Thursday, April 10, 2014

A Bit Of Prehistory

Way back in the 80s, I explored Expressionism gaming. A fellow's T&T character had died in the course of the game. As it was his first role-playing character ever, Stan, that was his name, was not ready to let things go. I, being the "friendly GM" as opposed to the "real GM" of the day, took the persona into the depths of the Afterlife. I used three directions to determine the type of area this spirit could float towards: Order, Chaos, and Infernal. Since it was an X,Y, Z graph, I used the numeric value of each element to design the type of encounter that occur. Of course there was a fourth direction, time, which was the plot twist of the game. As Tervis, the Elf Archer, made his way through the after life towards a waypoint here and there, I rolled a d6 to determine whether time was moving slower, the same, or faster, on the mortal coil. As I suspected, bell curve be damned, the median time flow lead to a significant shift. So what had been a few weeks of adventure for the PC ended up being 72 years for the rest of the world. And because of some choices Stan made, not to steal another slot on the great cycle of renewal, he was reincarnated (once again a d6 used to determine variations) as an elf, of a different racial type, and from a culture different from his first. The new elf, Trey Arrowslinger, could start at 3rd level because of his old soul. The lesson we decided was that nothing stays still nor permanent, and it was an awesome session.

Stan's co-player, Fred, was in his late 40s while we were in our 20s. He was a "real gamer." Now the equivalent of that these days is a cross between an "Old-School Gamer" and a "rules lawyer," though it was about the shape and form of anything fantasy itself. Elves weren't black--Star Trek: Voyager was still a decade away, and the first D&D movie wouldn't happen for another fifteen years. And his own character, would have to be 97 years older, to play with Stan's new PC. He played a dwarf, Tunarl Hammerfist, who was probably in his 40s when he went tunnel delving with Tervis, the Elf Archer, would be a whooping 137years-old. When I pointed out that Gimli was 139 year's old when he hooked up with Frodo and Legalos, Fred couldn't argue with LOtR references. He did point out that he was still 3rd level and should be at least 140th level, and that T&T only had 20 levels of spells listed, so I was in fact retiring his character.

The claim that I was trying to "retire" Fred's character would come up more often than that later in the course of the campaign. This first time I was able to argue that no character other than Gandalf was above 7th level in the LOtR cycle. We decided that something came up that kept Hammerfist busy after Tervis's untimely death. I would've said that the death of a close companion-in-arms had the dwarf depressed and disillusioned about the life of adventure. I think Fred said something about his sister becoming Queen of the clan and needing a wizard that she could trust.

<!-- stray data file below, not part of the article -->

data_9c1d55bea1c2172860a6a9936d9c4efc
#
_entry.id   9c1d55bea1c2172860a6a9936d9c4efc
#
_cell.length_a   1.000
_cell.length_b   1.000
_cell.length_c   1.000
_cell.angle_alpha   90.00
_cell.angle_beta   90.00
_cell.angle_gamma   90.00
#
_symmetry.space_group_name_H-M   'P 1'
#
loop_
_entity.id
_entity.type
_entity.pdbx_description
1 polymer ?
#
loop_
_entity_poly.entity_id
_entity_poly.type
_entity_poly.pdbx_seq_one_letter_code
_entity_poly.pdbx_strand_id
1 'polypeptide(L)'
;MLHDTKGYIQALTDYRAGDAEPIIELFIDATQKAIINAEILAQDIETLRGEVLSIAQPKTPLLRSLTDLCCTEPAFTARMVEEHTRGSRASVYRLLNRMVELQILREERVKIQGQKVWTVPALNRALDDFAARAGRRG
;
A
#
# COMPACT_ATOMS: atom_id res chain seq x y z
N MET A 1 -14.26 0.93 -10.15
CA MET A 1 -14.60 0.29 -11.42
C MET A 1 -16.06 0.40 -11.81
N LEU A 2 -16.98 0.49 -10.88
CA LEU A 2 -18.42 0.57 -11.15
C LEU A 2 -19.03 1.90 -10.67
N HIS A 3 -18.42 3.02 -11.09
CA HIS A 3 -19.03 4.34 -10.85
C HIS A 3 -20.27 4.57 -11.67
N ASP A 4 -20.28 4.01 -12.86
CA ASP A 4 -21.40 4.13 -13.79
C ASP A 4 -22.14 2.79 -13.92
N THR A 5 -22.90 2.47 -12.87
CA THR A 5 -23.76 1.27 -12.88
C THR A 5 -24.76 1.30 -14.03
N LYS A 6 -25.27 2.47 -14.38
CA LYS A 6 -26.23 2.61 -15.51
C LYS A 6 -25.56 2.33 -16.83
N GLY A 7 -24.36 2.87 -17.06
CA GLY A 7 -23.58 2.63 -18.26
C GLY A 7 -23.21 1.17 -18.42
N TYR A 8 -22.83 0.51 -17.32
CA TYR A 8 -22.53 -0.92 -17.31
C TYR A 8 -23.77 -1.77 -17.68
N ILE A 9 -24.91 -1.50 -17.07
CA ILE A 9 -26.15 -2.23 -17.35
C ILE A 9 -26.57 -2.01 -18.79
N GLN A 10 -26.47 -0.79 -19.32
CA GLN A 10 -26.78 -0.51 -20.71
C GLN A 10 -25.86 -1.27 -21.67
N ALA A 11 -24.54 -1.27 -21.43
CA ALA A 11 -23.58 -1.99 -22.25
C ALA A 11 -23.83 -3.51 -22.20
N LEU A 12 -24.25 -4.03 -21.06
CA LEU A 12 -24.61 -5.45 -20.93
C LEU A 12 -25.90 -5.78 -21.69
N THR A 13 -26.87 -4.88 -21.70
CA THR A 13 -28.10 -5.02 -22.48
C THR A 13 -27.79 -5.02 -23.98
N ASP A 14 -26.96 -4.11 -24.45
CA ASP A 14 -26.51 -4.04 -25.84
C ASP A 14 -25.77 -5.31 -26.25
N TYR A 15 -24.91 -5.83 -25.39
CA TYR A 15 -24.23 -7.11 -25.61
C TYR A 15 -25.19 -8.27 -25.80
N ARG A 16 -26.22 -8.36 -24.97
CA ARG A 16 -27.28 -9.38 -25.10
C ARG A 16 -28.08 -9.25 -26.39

So this T&T campaign lasted another ten months, and both characters got up to 14th level and were very, very powerful. D&D came out with exotic Arabian Nights-based adventures. Fred would run this as a "Humans-Only" campaign, because elves and dwarves weren't Arabic I suppose, for a group of older friends and myself. Stan had gotten busy in a relationship. I about died of boredom, but not quicker than the older dudes around me. I swear the closest thing we ever got high adventure was an orc in an evil sorcerer's bathroom. The campaign ended with only me showing up for a couple Arabian Tuesday Nights sessions.

I was able to get Stan and Fred back to the table for two more T&T sessions. the last one, I ham-handedly made sure the Characters finished at 20th level. I then had them step into a trap that flung them 200 centuries into the future, drastically altering their characters into humans. Both were young men in frilly shirts and knickers. One was from France and the other was from the Barbary Coast. I had just bought a role-playing game about pirates. Fred started running "beginners" sessions of D&D at the local game store, Stan got busy with graduating college. I was busy getting a paramedic certification and preparing to move.

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